Free Activities, Primary Sources, and Fun Facts for Your Inauguration Day Classroom!
This Friday, January 20, marks the 2017 inauguration for the 45th President. We’ve put together ten helpful must-haves for your inauguration day classroom or library.
1. Compare two inaugural speeches. Choose two inaugural addresses from past presidents. After reading both inaugural addresses, use the Britannica graphic organizer, Venn Diagram, and identify key similarities and differences between the speeches. Have students reflect on how the time period, political party affiliation, and past president affected the content of each address.
2. Explore the 2017 presidential addresses. After reading this year’s inaugural address, use the text from the address and the Britannica graphic organizer, Body Biography, to analyze the thoughts, feelings, values, and principles of the 45th president of the United States. Ask students to reflect on whether they agree or disagree with the address. What was something that surprised them in the address? Or, better yet, have students also do this activity with President Obama’s farewell address using our newest topic in Original Sources, Farewell v. Inaugural: Study the Key Speeches. Students can compare and contrast 26 hand-picked presidential addresses, a unique selection from our comprehensive document database. The short time period between an outgoing president’s farewell address and the next president’s inaugural address gives us the opportunity to compare and contrast the legacy of one president and the first official document outlining the legacy that the next president aspires to achieve. If you don’t have access to Original Sources, take a free trial!
Inaugural “Fun” Facts
3. The shortest inaugural address was given by George Washington. His second inaugural address was less than 140 words.
4. Inauguration day hasn’t always been held on January 20. From 1793 to 1933 the president was inaugurated on March 4. However, the four-month lag between the elections and the inauguration often created a time of political inaction, which sometimes led to problems in the country. In 1933 the 20th Amendment to the U.S. Constitution was ratified, which made January 20 inauguration day. If January 20 falls on a Sunday, the president is still inaugurated that day, except in a small ceremony; a public inauguration and the subsequent festivities are held on the next day.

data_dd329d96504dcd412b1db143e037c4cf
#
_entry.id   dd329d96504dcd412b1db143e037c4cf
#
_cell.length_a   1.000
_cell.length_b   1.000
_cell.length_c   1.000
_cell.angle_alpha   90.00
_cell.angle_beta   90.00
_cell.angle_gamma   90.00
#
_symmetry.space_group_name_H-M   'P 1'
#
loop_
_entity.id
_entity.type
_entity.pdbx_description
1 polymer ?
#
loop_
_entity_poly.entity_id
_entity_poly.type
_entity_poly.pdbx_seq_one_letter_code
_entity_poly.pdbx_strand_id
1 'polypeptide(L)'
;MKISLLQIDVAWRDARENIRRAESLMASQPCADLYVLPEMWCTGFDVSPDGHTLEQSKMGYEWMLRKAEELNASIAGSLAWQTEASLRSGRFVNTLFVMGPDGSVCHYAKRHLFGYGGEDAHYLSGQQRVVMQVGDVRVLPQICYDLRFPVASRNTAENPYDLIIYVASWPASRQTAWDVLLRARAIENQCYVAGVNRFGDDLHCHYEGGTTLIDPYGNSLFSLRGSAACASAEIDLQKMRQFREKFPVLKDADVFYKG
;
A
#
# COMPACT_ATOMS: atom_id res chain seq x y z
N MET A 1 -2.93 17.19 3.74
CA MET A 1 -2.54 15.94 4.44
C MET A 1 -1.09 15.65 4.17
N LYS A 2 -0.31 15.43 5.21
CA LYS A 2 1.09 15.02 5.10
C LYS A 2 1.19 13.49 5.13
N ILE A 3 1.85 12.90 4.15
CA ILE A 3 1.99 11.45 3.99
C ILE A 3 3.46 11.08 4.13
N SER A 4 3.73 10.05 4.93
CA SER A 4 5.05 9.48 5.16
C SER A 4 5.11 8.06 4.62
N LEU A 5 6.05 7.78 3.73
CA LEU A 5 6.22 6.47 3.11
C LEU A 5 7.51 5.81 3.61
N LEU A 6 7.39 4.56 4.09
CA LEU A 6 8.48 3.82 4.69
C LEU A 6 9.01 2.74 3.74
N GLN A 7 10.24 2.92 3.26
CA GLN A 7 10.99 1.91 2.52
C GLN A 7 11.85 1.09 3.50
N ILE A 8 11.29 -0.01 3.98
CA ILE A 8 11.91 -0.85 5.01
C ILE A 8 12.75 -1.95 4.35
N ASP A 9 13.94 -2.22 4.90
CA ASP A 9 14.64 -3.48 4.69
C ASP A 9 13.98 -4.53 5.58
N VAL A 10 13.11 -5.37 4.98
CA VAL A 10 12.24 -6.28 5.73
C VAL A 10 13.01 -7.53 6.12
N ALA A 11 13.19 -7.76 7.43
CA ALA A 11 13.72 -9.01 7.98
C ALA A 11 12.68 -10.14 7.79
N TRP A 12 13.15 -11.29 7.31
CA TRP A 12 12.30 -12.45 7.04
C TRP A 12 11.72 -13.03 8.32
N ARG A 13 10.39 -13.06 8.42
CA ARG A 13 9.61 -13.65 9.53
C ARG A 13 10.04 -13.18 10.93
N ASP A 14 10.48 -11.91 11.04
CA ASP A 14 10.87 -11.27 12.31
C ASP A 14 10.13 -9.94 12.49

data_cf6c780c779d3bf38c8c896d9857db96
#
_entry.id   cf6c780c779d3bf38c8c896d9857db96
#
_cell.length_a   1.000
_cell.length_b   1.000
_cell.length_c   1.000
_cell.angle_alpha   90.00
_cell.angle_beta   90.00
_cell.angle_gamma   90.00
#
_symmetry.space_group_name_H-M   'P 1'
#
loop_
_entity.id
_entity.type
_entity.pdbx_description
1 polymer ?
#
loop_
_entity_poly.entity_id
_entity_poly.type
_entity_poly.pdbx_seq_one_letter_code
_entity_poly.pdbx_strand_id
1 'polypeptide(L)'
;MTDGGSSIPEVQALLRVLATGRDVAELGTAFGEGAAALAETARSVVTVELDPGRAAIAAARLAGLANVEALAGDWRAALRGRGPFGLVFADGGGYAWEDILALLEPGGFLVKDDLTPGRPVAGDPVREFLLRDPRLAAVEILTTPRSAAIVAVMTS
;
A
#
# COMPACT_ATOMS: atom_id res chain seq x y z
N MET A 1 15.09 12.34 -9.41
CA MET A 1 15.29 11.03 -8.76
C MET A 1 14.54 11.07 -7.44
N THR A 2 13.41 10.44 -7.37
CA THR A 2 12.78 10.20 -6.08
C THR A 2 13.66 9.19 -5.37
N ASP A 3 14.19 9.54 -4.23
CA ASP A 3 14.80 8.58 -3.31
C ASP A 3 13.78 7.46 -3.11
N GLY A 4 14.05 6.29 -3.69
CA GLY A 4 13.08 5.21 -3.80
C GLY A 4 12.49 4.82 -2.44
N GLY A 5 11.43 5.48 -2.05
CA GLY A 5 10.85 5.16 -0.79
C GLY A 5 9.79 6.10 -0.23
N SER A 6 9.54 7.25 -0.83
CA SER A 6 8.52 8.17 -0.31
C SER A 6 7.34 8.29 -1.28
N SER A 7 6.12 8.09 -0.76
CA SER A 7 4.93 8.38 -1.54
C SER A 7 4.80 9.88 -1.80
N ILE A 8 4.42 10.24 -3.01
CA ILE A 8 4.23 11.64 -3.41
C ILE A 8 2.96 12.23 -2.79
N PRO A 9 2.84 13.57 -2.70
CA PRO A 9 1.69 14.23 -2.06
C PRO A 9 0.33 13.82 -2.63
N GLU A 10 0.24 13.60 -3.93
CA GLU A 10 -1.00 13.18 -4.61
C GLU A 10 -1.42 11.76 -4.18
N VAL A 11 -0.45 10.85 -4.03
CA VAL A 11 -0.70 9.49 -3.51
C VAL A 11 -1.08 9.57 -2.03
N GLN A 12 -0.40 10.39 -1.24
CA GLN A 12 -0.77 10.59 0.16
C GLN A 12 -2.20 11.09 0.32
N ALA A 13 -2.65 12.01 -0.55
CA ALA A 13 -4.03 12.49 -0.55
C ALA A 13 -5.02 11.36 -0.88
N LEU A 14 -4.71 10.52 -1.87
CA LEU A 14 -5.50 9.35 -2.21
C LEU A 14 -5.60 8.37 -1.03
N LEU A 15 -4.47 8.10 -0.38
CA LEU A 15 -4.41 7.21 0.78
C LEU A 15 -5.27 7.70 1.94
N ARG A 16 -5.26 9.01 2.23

5. Five U.S. presidents did not give inauguration speeches. Four of these presidents—John Tyler, Millard Fillmore, Andrew Johnson, and Chester A. Arthur—were originally vice presidents who came to office after the president died and served only the completion of that term. The fifth president to not deliver an inaugural address was Vice President Gerald R. Ford, who became president after the resignation of President Richard M. Nixon who completed only that term.
6. While there aren’t strict rules governing what occurs on inauguration day, many events have become traditional. For instance, since Franklin D. Roosevelt attended church services on the morning of his first swearing in ceremony in 1933, all the succeeding presidents have done the same.
7. The inaugural platform is constructed entirely from scratch for each inauguration ceremony. Construction of the platform begins with the Inaugural First Nail Ceremony, when Congressional leaders gather to hammer the first nails into the platform that will be built for the inauguration.
8. The vice president-elect is sworn in by an official of his choosing. However, the president-elect is sworn in by the chief justice of the Supreme Court.
NEW Classroom Resources
9. Get President Obama’s farewell address, President-elect Trump’s inaugural address, and other relevant primary sources from one of Britannica’s newest databases, Original Sources. If you don’t already have access, take a free trial to visit all of the past Inaugural Addresses of United States Presidents or explore Farewell v. Inaugural: Study the Key Speeches and find Obama’s farewell address.
10. Pre-order Britannica’s e-book, The American Presidency, updated for 2017. The American Presidency provides a rich journey through U.S. history. Meet the occupants of the nation’s highest office, from George Washington to Donald Trump. Read a detailed biography, see the president’s signature, get to know the first lady, and more. Coverage of the 2016 presidential election and information describing the cabinet, the White House, election results, the presidential flag, and the presidential seal are also included.